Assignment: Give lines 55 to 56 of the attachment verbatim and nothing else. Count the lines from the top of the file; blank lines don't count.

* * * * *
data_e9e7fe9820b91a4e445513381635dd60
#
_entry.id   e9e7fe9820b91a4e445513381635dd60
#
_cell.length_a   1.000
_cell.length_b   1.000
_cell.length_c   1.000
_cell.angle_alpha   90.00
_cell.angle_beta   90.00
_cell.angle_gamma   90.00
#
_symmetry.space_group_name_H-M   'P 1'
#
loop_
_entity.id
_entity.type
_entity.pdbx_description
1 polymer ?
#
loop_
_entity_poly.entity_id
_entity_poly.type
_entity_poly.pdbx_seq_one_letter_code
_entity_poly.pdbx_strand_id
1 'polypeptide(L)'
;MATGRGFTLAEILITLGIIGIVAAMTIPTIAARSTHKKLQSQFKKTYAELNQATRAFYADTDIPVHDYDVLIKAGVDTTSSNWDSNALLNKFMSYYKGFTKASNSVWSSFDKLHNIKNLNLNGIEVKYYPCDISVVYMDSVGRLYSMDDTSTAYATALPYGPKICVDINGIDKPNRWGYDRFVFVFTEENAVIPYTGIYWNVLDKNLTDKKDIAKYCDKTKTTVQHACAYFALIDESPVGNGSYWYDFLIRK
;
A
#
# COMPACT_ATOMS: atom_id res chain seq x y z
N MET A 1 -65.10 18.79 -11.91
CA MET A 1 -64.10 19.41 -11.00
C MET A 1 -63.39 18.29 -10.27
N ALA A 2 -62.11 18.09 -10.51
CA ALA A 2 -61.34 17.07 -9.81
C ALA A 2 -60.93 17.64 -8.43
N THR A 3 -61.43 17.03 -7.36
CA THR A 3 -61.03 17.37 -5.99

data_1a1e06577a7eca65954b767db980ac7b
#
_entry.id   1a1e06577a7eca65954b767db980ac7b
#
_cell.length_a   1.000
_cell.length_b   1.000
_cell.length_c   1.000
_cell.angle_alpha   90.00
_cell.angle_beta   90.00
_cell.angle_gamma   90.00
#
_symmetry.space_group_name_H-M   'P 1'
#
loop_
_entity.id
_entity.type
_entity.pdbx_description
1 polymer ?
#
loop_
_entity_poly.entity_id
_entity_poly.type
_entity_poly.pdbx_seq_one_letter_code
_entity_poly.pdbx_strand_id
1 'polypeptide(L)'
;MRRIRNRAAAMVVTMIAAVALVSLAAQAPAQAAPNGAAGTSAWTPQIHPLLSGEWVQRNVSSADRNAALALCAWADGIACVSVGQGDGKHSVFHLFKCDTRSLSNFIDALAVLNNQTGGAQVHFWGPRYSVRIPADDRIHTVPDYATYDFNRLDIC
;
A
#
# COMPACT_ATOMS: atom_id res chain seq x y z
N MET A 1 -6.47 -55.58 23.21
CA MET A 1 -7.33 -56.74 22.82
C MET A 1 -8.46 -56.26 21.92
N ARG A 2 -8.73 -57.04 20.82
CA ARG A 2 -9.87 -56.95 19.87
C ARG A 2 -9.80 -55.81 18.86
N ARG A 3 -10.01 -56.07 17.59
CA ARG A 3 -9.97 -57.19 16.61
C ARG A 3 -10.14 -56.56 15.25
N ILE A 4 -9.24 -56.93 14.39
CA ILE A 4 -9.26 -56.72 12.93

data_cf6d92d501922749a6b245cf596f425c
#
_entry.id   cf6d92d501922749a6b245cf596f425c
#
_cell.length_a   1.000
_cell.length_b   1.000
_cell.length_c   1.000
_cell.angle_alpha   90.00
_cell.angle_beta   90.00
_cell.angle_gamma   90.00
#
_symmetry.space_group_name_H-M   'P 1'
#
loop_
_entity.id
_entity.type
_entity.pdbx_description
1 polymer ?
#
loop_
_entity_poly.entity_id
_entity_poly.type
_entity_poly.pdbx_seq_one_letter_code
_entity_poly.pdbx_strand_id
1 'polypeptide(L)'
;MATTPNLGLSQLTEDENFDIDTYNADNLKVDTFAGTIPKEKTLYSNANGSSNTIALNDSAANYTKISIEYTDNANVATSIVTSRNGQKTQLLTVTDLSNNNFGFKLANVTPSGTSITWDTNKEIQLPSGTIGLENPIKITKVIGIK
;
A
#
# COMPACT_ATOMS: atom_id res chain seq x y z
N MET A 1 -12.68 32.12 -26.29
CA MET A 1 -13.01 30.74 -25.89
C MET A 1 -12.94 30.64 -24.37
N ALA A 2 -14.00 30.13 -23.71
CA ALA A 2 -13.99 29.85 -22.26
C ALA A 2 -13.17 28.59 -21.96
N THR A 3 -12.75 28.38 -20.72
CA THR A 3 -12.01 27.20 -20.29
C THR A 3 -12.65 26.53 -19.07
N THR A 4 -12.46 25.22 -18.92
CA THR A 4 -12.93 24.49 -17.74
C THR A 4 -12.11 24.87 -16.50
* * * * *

_entity.pdbx_description
1 polymer ?